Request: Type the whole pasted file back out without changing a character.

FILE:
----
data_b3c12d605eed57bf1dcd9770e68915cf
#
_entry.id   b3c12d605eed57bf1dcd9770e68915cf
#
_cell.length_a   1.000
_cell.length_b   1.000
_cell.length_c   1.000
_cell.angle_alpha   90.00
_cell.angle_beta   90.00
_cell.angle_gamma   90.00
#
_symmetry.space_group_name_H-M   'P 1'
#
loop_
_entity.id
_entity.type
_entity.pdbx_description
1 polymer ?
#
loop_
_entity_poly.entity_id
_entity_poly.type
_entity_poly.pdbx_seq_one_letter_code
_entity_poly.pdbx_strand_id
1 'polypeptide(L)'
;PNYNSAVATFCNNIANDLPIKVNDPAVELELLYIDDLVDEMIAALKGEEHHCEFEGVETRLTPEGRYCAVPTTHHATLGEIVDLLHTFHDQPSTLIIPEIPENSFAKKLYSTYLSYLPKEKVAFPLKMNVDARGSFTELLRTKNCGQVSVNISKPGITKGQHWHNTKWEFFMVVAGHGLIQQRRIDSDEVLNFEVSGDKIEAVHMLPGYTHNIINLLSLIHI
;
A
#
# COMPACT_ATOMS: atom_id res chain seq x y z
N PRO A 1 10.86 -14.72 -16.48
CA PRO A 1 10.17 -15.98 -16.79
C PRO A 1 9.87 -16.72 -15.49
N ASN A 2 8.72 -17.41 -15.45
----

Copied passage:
data_b3c12d605eed57bf1dcd9770e68915cf
#
_entry.id   b3c12d605eed57bf1dcd9770e68915cf
#
_cell.length_a   1.000
_cell.length_b   1.000
_cell.length_c   1.000
_cell.angle_alpha   90.00
_cell.angle_beta   90.00
_cell.angle_gamma   90.00
#
_symmetry.space_group_name_H-M   'P 1'
#
loop_
_entity.id
_entity.type
_entity.pdbx_description
1 polymer ?
#
loop_
_entity_poly.entity_id
_entity_poly.type
_entity_poly.pdbx_seq_one_letter_code
_entity_poly.pdbx_strand_id
1 'polypeptide(L)'
;PNYNSAVATFCNNIANDLPIKVNDPAVELELLYIDDLVDEMIAALKGEEHHCEFEGVETRLTPEGRYCAVPTTHHATLGEIVDLLHTFHDQPSTLIIPEIPENSFAKKLYSTYLSYLPKEKVAFPLKMNVDARGSFTELLRTKNCGQVSVNISKPGITKGQHWHNTKWEFFMVVAGHGLIQQRRIDSDEVLNFEVSGDKIEAVHMLPGYTHNIINLLSLIHI
;
A
#
# COMPACT_ATOMS: atom_id res chain seq x y z
N PRO A 1 10.86 -14.72 -16.48
CA PRO A 1 10.17 -15.98 -16.79
C PRO A 1 9.87 -16.72 -15.49
N ASN A 2 8.72 -17.41 -15.45